Television news has fascinated Shauna Sanford for as long as she can remember. "As a kid, I would often watch TV newsbreaks and then afterwards pretend to do my own reports," she recalls. Little did she know that one day she would have an opportunity to cover two of the nation’s biggest news stories, Hurricane Katrina and Rita. “It’s an experience I will never forget,” says Shauna. “I was working at WWL TV in New Orleans at the time and not only did I have to live through what was happening but report on it as well. It was an humbling experience.”
After leaving the business for a short time to work with the Recovery School District, Shauna was happy to return to television news as the co-anchor of Louisiana: The State We’re In for Louisiana Public Broadcasting.
She grew up in Shreveport, Louisiana and graduated from Howard University, in Washington, D.C, with a B.S. in Zoology. Shauna landed her first broadcasting job back in 1993 at WIBR-AM, an all-sports radio station in Baton Rouge. “Without any experience in television it was difficult for me to get my foot in the door,” she says. So when an on-air traffic reporter position serving several local radio stations opened up, Shauna jumped at the opportunity.
The young reporter continued to hone her skills, working for several stations including KQXL-FM and WJBO-AM. "I hosted two talk shows, became an anchor, even held a news director position," Shauna recounts. Her enthusiasm for the talk radio format earned her a "Victims and Citizens Against Crime" award, which honored her contributions in addressing topics of victims and families' rights. Shauna's versatile talents would also give her an edge in her next job.
The call that would bring a new dimension to Shauna's career came directly from the News Director of Baton Rouge CBS affiliate WAFB.-TV. The television medium would prove to be a perfect fit for the eager reporter, as many of her new assignments focused on Louisiana's colorful politics.
"I followed the Jim Brown trial, and the second round in court for former Governor Edwin Edwards," she describes. But it was Shauna's contribution to the coverage of suspected serial killer Derrick Todd Lee that would be recognized with an Associated Press Best Team Coverage Award. "Our individual strengths helped us cover the unfolding events," she notes, "and it was great being a part of that team." However, field reporting wasn't Shauna's only strength, as she also produced the station's noon news edition. "It's nice being on both sides of the camera; it gives you an appreciation for what it takes to put a newscast together,” emphasizes Shauna.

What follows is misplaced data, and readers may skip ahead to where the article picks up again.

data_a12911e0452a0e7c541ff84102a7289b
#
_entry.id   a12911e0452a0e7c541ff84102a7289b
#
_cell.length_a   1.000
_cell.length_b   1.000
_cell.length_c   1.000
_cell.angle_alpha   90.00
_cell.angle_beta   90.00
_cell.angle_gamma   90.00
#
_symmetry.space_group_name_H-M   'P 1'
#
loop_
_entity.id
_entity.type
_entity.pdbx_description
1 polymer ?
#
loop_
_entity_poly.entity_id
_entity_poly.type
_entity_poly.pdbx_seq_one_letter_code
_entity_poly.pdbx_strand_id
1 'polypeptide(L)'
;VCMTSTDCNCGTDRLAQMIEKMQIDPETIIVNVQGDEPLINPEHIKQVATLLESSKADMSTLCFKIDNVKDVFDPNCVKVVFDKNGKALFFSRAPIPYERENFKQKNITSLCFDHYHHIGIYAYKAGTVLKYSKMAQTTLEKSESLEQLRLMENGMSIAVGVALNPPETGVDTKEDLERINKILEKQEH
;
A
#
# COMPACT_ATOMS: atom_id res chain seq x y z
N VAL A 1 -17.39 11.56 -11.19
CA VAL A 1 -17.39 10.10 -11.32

An unexpected phone call from the news director at WWL-TV led Shauna to her next assignment, as a reporter and weekend anchor in New Orleans. “I learned so much from everyone at Channel 4,” says Shauna. “It was a great place to further develop my broadcasting and writing skills.”
How well is the state’s public school system really performing?
One national survey ranks Louisiana as 49th for academic achievement of public school students. Another national report ranks the state dead last. So, how well is the state’s public school system really performing? Where is there room for improvement? What will the new federal “Every Student Succeeds Act” mean for education in Louisiana? And how have the historic summer floods changed things? Louisiana Public Square explores these issues and more on “Pass or Fail? Louisiana’s Education System” Wednesday, September 28 at 7 p.m. on LPB HD and in New Orleans on WLAE.
The panelists are
• Superintendent Michael Faulk, Central Community School System
• James D. Garvey, Jr. , BESE Board President
• Scott Richard, Executive Director, Louisiana School Boards Association
• Rep. Patricia Haynes Smith, D- Baton Rouge; House Education Committee
LPB CEO Beth Courtney and LSU Manship School of Mass Communication professor Robert Mann host the show. The program features interviews with Louisiana Education State Superintendent John White; Debbie Meaux, President of the Louisiana Association of Educators; Brigitte Nieland with the Louisiana Association of Business and Industry and Caddo Parish School Superintendent Dr. Theodis Lamar Goree.
“Pass or Fail? Louisiana’s Education System” can also be heard on public radio stations WRKF in Baton Rouge; Red River Radio in Shreveport and Monroe; and WWNO in New Orleans. Check their station websites for schedule.
What challenges do our returning veterans face?
What concerns are on citizens’ minds as they go to the polls this fall?
What difference has a decade made?
Who are the winners and losers in Louisiana’s budget battle?
Is the display of Civil War statues in public justified or do they belong only in museums?
What challenges do our returning veterans face?»»» View all Topics!